"Life Together" was my first book and it impacted my world completely (read my "Life Together" review). But who was this Christian, where was his source of inspiration coming from ( the Holy Spirit) ? I learned many details about his life in the two DVD's that I could find ("Bonhoeffer" 2003, and "Nailed on a Twisted Cross). I still did not understand his theology ... even though I could feel his Lutheran influence and the contact he made with American negro Baptists in writings (I was raised in a God-fearing Baptist family and now am member of a godly lutheran evangelical church).
The best way to introduce "Sanctorum Communion" is to quote the Editor's Introduction to the English Edition: "Understanding the theology of Dietrich Bonhoeffer requires a thorough understanding of Sanctorum Communio, his doctoral dissertation and first published work. Here are found central ideas that inform all his writings ....In this formative book Bonhoeffer articulates the concept of 'person' in ethical relation to the 'other', ... the reciprocal relationship of person and community, ...the exercise by individual persons of responsibilities for human communities, ... social relations as analogies of divine-human relations, and the encounter of transcendence in human sociality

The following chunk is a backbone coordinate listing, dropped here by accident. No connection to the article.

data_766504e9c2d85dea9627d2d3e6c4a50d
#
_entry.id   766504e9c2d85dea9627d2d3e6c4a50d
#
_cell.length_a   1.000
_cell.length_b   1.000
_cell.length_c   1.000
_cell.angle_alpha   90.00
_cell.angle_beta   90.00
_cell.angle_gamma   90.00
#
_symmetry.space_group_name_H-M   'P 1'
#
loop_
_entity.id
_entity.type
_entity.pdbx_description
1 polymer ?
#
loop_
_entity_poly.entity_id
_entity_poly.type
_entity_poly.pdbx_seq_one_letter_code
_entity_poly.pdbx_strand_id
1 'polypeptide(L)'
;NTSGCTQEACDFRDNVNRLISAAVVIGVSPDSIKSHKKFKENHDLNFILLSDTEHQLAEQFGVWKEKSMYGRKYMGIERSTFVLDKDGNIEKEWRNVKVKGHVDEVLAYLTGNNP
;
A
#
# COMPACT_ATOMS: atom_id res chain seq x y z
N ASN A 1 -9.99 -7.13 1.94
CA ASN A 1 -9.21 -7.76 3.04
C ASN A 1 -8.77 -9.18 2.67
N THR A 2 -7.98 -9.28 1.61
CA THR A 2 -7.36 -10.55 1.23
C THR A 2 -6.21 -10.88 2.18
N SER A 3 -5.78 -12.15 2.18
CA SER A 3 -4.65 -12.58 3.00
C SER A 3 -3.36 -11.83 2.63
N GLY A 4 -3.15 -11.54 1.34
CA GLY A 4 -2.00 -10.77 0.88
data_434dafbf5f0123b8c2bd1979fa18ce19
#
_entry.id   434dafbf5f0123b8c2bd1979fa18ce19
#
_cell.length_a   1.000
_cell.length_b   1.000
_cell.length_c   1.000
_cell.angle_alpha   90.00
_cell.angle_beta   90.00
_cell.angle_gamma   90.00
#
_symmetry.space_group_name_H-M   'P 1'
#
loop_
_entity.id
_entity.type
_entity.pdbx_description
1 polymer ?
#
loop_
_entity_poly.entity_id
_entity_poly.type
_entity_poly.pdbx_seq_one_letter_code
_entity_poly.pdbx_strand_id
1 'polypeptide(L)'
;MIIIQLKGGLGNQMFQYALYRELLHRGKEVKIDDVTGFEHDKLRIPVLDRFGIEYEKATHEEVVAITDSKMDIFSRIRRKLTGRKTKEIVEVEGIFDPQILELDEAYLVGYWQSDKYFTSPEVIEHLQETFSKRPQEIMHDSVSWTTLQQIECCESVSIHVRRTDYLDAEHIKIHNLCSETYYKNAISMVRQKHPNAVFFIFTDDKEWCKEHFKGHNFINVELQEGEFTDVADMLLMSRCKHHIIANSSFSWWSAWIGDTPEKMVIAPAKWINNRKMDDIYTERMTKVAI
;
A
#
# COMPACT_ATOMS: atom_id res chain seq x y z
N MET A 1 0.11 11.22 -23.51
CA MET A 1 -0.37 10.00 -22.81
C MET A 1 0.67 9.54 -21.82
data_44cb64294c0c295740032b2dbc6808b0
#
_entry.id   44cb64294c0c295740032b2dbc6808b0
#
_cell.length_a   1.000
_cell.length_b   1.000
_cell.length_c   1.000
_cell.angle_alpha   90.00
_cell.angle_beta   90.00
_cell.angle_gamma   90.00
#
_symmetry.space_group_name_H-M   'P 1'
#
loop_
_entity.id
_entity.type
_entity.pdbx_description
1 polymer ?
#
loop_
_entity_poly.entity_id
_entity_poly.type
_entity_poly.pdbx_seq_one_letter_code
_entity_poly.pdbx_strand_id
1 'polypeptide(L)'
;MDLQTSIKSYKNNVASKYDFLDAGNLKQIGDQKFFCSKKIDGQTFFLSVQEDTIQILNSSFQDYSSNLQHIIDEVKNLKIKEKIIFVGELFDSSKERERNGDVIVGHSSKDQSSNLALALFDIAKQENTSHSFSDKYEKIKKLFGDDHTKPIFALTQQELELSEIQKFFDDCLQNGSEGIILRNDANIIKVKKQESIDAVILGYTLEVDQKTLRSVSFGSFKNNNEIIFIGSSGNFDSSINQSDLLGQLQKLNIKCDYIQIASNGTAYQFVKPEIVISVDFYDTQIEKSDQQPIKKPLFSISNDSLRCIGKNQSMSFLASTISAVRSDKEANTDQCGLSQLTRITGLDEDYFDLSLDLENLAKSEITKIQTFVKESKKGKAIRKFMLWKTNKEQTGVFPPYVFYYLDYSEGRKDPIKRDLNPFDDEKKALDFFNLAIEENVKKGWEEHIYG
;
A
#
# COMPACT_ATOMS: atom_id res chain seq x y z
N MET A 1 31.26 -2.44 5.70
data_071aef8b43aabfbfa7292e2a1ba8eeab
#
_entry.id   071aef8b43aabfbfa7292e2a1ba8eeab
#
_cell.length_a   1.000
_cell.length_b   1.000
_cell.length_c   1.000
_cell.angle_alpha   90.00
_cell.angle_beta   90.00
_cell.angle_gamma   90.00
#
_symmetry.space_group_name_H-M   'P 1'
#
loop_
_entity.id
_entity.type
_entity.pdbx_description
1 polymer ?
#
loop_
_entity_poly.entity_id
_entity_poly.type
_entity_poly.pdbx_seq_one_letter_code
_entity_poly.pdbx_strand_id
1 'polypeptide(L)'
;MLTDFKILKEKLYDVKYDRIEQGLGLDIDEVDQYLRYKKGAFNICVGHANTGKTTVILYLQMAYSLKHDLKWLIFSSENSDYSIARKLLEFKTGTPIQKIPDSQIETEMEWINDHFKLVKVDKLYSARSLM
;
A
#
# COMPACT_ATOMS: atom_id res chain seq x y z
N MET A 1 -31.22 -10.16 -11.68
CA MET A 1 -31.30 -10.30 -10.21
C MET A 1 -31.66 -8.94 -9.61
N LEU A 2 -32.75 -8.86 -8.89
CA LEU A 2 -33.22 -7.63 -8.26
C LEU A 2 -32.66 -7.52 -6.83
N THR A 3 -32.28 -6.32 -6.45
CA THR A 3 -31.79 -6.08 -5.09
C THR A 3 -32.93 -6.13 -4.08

AUTHOR: The 5th of 7 children intellectual German turn of the 20th century family, theologian, a pastor, a renewed child of God, a pacifist, a collaborator, A martyr for Christ at the hands of the Nazis. Today he is remembered, as an inspiration for Christians and non-Christians - a testament to the power of the Gospel lived out in every stage and trial of life. Up there with C.S. Lewis, he seems to be one of the most widely read and known modern writer. For me, he is my favorite theologian (a pragmatist at heart). One whose love to pastor the local parish and lead youth groups did hinder him from contemplatively writing about his struggles and God's "costly Grace" (to use one of his expressions).
Still in the process of reading. ... Thank you for your patience.
CONCLUSION: The only way I can conclude is again, to quite from the Editor's Introduction to the English Edition:
"All these theological ideas characteristics of Bonhoeffer [the ones listed in the Introduction] are invovled in his Christocentric theology of the Christian community, the sanctorum communio. Ecclesiology is set in the midst of a <> [ref. to Clifford Green's "Bonhoeffer: a Theology of Sociality"]
In his preface Bonhoeffer states that the more he has investigated "the significance of the sociological category for theology, the more clearly has emerged "the social intentions of all the basic Christian concepts." 'Person', 'primal state', 'sin', and 'revelation' can be fully comprehended only in reference to sociality. This is both a far reaching programmatic statement for Bonhoeffer's theology and a specific reference to the structure of this book." (page 1)
I will end with my lutheran pastor's last words of the liturgy - "Go forth and serve the Lord!" (in Word and Deed).